Definition from Wiktionary, the free dictionary
Jump to: navigation, search

English citations of OC

Initialism: "(fandom slang) original character"[edit]

1999 2001 2003 2004 2005 2006 2008 2011
ME « 15th c. 16th c. 17th c. 18th c. 19th c. 20th c. 21st c.
  • 1999 October 28, Laura Taylor, “Re: Voyager Mary Sue Litmus Test”, in alt.startrek.creative, Usenet[1]:
    One point that almost always seems to be overlooked every time the Mary Sue issue comes up is that *not* all original characters are Mary Sues. Although there are those who think OCs should be kept out of fanfic, it is possible and acceptable to write OCs into your stories without deifying them.
  • 2001 July 22, Jungle Kitty [username], “"Original" writing (was: A Presumptuous Request)”, in alt.startrek.creative, Usenet[2]:
    I think the biggest hurdle in creating an OC who will interact with the Trek characters in a significant way (other than the above mentioned lack of practice at creating rather than invoking characters) is the tendency of the writer to rush to the "good parts." I've read a number of OC stories in which a main character falls in love with the OC.
  • 2003 July 3, mary_gentle, “Re: Fanfic and pandering”, in rec.arts.sf.composition, Usenet[3]:
    Russell (if I remember her name right) worked far better for me when she was an OC than when she tipped over into outright MarySueism. But I would expect that to be the case.
  • 2003 November 12, Farfalla [username], “Re: Question on Codes and such”, in alt.startrek.creative.erotica.moderated, Usenet[4]:
    Every time someone creates an OC, there's always a danger of them becoming a Mary Sue.
  • 2004 September 3, Ventura33 [username], “Re: Revised REV TOS "Jimmy Boy" [NC-17] (K/f, K/S, bisexuality, kinky sex, and assorted disquieting weirdness, 1/1)”, in alt.startrek.creative, Usenet[5]:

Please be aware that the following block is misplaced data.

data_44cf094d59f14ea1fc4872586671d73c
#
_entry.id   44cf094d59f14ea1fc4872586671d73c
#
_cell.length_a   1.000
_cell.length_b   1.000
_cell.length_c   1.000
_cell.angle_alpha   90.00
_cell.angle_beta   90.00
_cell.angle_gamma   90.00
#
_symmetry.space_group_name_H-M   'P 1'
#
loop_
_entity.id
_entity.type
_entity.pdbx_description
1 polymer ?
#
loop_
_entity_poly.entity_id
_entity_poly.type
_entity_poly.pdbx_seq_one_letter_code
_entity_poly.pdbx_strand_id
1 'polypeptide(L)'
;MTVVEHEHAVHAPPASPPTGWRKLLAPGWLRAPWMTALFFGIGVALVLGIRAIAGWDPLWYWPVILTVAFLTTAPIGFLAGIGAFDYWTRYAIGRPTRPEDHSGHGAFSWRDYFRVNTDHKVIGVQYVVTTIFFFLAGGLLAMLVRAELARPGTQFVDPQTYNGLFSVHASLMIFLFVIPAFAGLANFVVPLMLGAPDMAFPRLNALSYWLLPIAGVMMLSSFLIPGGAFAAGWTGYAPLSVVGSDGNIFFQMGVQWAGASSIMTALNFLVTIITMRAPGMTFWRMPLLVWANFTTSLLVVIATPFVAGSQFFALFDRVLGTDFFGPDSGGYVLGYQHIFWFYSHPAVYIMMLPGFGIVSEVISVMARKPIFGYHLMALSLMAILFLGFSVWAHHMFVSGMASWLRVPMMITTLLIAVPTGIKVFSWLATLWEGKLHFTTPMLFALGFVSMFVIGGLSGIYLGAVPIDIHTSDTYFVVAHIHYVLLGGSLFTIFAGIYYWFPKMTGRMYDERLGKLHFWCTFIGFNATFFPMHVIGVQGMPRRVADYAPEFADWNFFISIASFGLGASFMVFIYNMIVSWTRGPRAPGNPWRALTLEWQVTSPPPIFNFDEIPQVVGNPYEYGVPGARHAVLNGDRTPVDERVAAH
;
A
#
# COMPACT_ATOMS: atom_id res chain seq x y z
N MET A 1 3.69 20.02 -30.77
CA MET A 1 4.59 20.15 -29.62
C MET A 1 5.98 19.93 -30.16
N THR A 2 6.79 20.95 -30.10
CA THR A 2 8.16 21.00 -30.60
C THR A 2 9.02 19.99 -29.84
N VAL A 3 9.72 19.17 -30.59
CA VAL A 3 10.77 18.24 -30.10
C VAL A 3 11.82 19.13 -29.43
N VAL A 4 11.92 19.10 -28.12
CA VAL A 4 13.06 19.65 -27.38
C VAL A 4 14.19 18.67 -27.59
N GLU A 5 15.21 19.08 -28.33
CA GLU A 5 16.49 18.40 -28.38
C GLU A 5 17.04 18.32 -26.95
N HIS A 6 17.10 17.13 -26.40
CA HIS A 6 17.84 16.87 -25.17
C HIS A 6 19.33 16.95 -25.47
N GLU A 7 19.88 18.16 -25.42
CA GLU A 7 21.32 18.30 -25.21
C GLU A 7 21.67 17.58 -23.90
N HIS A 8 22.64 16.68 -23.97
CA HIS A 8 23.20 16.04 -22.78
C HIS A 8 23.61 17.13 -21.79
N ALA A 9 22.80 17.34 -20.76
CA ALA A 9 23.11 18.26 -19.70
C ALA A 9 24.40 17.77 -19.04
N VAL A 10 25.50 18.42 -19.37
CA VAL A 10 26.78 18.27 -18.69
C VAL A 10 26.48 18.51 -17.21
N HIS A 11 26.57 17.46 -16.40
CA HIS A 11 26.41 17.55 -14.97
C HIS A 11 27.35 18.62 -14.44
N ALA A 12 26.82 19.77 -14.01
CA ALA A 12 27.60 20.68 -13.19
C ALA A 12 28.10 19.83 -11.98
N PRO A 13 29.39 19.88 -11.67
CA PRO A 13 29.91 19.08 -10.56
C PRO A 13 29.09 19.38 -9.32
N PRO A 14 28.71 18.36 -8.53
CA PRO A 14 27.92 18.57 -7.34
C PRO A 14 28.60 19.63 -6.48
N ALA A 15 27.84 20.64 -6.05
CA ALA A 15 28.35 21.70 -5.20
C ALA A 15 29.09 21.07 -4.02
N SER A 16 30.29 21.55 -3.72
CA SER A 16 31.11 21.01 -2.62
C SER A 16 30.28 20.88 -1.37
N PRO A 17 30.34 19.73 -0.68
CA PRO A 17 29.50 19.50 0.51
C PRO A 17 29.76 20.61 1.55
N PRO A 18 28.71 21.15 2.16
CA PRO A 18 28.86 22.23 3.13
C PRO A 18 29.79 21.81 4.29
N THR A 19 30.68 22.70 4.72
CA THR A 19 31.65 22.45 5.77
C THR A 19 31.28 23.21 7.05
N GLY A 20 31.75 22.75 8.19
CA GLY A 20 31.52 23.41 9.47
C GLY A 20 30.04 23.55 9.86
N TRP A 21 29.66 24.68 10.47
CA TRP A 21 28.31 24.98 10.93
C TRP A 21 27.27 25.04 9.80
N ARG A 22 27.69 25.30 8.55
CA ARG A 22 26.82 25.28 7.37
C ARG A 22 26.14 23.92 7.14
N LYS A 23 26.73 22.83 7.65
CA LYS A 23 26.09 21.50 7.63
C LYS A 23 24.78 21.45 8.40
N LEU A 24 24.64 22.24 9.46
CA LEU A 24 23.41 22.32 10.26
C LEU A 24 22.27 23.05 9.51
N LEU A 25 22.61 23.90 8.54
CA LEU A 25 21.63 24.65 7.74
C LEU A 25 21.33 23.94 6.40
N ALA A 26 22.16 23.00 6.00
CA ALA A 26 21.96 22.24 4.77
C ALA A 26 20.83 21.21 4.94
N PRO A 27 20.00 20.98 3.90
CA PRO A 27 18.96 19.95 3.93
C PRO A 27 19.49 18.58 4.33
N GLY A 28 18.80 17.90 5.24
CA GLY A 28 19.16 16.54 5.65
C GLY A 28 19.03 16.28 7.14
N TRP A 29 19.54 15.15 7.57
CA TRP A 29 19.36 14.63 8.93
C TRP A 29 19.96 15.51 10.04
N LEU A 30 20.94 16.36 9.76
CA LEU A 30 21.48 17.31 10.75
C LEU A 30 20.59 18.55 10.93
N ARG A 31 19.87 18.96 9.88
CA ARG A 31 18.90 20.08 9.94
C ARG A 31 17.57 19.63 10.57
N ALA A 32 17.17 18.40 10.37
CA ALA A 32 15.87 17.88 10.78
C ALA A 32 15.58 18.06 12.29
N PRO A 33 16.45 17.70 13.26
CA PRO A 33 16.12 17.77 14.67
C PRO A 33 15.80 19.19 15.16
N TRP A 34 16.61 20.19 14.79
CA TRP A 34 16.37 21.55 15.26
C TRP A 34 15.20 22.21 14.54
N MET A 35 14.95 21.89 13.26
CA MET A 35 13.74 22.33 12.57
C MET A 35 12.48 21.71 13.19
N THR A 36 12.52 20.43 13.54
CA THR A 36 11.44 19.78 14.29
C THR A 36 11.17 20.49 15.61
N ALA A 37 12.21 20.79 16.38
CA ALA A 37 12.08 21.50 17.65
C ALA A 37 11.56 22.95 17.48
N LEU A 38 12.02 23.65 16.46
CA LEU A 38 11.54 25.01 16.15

A Mary Sue doesn't necessarily have to be first-person; she just has to be an OC doing something that the author would like to be doing.
  • 2005 February 3, Don Sample, “Re: Are OC's the kiss-of-death in BtVS fanfics?”, in, Usenet[6]:
    Too often an OC tends to slip into a Mary Sue mould, but if it's well written, I have no problems with an OC as a protagonist of a fic.
  • 2005 June 21, -Andy-, “FIC: The Apprentice - PG13 - 2 of 10(?)”, in, Usenet[7]:
    If you hate fics where the main character is an OC (Original character) you'll want to skip this.
  • 2006, Linda Green, Entering Potter's World: A Guide for Fanfiction Writers, (2006), ISBN 9781411616356, page 165:
    When faced with an OC, reviewers have much more leeway in reviewing. OC's[sic] are completely new characters that need to be developed as well as the canon characters were in the books.
  • 2008, Rebecca W. Black, Adolescents and Online Fan Fiction, Peter Lang (2008), ISBN 9781433103056, page 40:
    For instance, one fan might create an OC or Original Character that does not exist in the primary media canon. Then, with that fan's permission (it is considered good form to request permission from the OC creator; however, this does not always happen) another fan may incorporate that OC into his or her texts.
  • 2011, Tisha Turk, "Metalepsis in Fan Videos and Fan Fiction", in Metalepsis in Popular Culture (eds. Karin Kukkonen & Sonja Klimek), De Gruyter (2011), ISBN 9783110252781, page 98:
    In the broadest sense, we might say that any fan-created characters (usually called original characters, or OCs, to distinguish them from characters established by the source texts) are metaleptic whether or not they are authorial self-insertions: they are fan additions both to the story and to the discourse— the storytelling strategy—of the fantext, elements introduced from outside the source text.